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27 March 2008 Feature-preserving artifact removal from dermoscopy images
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Dermoscopy, also called surface microscopy, is a non-invasive imaging procedure developed for early screening of skin cancer. With recent advance in skin imaging technologies and image processing techniques, there has been increasing interest in computer-aided diagnosis of skin cancer from dermoscopy images. Such diagnosis requires the identification of over one hundred cutaneous morphological features. However, computer procedures designed for extracting and classifying these intricate features can be distracted by the presence of artifacts like hair, ruler markings, and air bubbles. Therefore, reliable artifact removal is an important pre-processing step for improving the performance of computer-aided diagnosis of skin cancer. In this paper, we present a new scheme that automatically detects and removes hairs and ruler markings from dermoscopy images. Moreover, our method also addresses the issue of preserving morphological features during artifact removal. The key components of this method include explicit curvilinear structure detection and modeling, as well as feature guided exemplar-based inpainting. We experiment on a number of dermoscopy images and demonstrate that our method produces superior results compared to existing techniques.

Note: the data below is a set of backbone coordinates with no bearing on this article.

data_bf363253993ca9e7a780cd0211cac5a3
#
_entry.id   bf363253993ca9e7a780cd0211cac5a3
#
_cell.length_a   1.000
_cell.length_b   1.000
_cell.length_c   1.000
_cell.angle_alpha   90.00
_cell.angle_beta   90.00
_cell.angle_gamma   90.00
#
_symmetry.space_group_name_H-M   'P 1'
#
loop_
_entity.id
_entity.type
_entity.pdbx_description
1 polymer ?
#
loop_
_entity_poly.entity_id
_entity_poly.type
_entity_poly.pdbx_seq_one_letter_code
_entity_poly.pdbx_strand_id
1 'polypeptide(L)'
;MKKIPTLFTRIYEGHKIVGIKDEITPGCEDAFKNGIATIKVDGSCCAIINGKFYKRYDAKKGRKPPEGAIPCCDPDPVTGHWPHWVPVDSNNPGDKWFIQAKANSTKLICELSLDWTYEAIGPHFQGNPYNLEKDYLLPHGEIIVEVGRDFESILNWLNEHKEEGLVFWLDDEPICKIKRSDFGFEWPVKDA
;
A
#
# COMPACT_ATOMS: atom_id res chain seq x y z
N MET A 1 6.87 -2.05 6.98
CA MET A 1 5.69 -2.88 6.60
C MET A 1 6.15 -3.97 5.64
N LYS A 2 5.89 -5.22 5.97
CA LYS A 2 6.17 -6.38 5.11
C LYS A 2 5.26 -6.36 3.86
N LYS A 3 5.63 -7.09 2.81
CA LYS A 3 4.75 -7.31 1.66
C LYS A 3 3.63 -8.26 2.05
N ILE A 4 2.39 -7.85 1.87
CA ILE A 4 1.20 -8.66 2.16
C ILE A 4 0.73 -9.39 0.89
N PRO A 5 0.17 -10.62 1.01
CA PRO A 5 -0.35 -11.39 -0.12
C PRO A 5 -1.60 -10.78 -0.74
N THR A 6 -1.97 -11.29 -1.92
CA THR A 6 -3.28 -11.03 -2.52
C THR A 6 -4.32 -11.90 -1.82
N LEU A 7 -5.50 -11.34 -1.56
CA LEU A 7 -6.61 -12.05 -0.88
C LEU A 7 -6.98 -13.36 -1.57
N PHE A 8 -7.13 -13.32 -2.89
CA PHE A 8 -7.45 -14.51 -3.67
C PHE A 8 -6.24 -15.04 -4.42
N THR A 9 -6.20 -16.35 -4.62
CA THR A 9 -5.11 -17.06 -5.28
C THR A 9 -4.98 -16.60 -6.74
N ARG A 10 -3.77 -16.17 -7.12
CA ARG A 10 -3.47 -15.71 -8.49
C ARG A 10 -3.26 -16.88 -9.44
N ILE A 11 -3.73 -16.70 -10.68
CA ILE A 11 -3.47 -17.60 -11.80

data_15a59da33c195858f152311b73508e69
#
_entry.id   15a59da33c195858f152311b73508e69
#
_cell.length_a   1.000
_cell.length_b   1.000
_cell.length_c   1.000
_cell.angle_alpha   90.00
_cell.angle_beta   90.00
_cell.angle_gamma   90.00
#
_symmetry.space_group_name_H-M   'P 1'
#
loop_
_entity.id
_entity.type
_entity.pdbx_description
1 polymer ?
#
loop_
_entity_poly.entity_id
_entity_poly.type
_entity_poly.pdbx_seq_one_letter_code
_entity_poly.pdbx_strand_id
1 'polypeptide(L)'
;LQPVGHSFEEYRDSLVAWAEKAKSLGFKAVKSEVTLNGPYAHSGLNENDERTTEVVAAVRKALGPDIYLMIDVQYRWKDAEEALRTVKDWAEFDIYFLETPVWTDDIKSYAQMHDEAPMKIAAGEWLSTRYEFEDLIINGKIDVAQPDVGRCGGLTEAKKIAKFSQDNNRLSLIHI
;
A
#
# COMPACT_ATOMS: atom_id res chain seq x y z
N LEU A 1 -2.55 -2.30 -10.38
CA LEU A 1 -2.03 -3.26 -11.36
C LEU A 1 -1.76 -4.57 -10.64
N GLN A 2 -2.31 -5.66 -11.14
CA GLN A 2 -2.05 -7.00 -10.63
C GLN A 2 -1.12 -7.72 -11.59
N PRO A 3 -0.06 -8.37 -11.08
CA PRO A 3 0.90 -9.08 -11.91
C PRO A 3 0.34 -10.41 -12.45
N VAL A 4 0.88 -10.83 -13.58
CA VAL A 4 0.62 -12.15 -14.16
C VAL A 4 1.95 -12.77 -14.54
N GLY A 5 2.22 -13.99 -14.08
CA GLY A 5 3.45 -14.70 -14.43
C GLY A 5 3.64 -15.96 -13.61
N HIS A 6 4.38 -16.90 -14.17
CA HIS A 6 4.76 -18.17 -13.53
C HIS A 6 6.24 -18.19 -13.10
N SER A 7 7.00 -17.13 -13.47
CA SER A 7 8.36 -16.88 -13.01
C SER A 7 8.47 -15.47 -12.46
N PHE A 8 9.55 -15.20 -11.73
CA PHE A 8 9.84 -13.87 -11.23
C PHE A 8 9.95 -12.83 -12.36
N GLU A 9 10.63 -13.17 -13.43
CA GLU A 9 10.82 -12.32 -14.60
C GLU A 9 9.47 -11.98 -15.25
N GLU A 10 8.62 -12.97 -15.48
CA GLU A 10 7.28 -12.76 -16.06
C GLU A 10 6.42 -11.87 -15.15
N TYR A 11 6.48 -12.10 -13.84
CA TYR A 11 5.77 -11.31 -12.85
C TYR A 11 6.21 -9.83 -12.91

© (2008) COPYRIGHT Society of Photo-Optical Instrumentation Engineers (SPIE). Downloading of the abstract is permitted for personal use only.
Howard Zhou, Mei Chen, Richard Gass, James M. Rehg, Laura Ferris, Jonhan Ho, and Laura Drogowski "Feature-preserving artifact removal from dermoscopy images", Proc. SPIE 6914, Medical Imaging 2008: Image Processing, 69141B (27 March 2008);


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